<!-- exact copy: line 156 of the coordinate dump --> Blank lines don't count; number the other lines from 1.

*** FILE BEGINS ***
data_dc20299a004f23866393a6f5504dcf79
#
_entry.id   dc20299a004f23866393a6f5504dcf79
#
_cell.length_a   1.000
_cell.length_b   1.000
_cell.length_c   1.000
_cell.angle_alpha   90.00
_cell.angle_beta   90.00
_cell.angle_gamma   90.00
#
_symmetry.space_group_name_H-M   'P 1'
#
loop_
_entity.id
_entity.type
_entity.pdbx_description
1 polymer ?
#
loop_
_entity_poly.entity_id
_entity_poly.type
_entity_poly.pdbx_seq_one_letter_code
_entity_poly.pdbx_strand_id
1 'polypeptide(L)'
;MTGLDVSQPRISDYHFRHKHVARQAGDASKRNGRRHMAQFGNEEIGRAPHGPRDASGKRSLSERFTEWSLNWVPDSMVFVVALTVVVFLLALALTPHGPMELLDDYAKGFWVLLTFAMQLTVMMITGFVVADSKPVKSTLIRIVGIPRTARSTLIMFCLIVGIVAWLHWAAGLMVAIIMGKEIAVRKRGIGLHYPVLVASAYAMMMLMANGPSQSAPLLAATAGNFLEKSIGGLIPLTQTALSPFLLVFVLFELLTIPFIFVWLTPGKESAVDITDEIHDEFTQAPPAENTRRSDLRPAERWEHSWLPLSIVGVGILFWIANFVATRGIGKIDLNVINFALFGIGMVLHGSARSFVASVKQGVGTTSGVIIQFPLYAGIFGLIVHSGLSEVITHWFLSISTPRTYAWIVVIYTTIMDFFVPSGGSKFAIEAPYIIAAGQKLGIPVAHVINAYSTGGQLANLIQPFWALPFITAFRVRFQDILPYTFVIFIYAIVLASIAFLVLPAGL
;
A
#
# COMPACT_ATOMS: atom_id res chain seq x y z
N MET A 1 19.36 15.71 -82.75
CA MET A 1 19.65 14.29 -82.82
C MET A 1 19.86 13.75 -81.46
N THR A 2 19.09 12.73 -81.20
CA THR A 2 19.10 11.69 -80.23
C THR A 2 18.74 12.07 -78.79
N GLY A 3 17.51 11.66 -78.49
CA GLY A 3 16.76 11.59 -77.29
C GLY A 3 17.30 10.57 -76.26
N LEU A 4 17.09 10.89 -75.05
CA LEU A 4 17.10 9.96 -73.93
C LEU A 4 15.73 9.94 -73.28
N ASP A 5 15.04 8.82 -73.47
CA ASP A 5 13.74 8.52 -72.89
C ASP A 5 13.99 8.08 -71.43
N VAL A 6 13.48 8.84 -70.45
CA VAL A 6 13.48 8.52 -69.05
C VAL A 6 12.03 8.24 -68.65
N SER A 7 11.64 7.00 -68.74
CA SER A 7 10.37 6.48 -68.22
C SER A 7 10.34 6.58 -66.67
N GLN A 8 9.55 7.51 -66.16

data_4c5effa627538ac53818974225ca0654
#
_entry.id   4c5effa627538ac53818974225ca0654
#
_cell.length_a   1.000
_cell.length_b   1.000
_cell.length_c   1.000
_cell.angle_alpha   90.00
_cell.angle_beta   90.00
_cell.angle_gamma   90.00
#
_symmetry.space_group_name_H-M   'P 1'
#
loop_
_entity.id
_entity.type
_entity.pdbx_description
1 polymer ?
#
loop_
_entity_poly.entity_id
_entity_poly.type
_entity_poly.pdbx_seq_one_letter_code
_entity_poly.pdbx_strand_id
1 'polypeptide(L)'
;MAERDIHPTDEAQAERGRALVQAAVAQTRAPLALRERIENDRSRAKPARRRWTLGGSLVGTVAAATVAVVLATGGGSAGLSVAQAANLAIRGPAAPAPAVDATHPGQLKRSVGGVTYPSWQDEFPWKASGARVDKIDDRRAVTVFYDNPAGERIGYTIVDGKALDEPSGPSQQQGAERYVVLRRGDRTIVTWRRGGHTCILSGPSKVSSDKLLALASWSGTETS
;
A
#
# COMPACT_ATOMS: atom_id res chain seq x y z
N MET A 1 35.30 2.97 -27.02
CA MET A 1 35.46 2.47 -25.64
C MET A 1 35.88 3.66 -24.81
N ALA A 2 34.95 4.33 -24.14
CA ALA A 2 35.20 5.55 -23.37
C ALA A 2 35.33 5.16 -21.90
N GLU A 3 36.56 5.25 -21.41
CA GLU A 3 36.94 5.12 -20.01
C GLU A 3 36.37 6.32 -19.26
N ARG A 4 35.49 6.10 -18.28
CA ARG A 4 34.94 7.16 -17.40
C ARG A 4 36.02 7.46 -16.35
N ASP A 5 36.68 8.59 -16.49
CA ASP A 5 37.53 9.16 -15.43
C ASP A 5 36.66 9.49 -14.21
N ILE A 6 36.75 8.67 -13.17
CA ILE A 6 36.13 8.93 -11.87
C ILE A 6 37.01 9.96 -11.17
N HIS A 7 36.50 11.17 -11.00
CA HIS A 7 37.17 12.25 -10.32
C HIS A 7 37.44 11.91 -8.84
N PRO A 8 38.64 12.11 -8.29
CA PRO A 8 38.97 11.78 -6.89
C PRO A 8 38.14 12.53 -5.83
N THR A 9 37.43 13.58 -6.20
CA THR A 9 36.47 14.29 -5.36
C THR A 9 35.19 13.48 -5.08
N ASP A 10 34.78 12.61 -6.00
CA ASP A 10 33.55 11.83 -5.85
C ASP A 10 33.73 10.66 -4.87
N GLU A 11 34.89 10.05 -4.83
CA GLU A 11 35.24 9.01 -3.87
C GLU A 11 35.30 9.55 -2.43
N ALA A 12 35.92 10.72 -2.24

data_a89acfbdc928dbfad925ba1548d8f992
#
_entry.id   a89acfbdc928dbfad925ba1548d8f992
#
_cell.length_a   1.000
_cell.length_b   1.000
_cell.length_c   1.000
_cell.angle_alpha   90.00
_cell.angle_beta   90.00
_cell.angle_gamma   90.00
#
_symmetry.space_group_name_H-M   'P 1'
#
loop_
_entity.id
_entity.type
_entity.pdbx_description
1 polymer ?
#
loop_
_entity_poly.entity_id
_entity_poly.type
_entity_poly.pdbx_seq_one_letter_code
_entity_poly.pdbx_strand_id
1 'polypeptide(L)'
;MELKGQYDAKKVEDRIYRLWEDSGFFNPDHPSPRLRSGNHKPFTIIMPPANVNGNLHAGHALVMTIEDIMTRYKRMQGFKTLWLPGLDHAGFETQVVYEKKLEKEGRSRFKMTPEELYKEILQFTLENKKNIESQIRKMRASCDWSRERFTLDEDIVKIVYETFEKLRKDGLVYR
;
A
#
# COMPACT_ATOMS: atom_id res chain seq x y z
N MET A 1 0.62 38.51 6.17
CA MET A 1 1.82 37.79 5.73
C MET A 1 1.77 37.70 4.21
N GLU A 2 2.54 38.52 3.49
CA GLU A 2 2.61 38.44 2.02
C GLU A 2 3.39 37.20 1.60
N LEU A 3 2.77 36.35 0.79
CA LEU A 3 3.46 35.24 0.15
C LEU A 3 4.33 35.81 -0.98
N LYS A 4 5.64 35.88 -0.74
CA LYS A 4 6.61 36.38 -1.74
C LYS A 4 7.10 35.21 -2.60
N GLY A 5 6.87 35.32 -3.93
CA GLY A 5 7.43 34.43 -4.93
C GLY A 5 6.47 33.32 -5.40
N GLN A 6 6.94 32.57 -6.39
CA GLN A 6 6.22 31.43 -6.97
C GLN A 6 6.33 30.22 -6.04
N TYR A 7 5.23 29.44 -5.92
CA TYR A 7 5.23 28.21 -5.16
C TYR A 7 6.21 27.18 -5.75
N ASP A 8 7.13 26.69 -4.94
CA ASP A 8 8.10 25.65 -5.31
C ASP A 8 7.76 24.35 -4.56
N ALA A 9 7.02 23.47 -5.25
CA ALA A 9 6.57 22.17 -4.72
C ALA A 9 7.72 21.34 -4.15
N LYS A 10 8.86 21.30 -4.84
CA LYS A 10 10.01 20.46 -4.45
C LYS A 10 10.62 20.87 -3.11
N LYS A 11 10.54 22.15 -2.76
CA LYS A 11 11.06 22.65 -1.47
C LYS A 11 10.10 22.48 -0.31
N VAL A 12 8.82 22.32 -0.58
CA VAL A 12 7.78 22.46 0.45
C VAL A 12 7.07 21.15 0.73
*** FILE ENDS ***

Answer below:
N LYS A 4 5.64 35.88 -0.74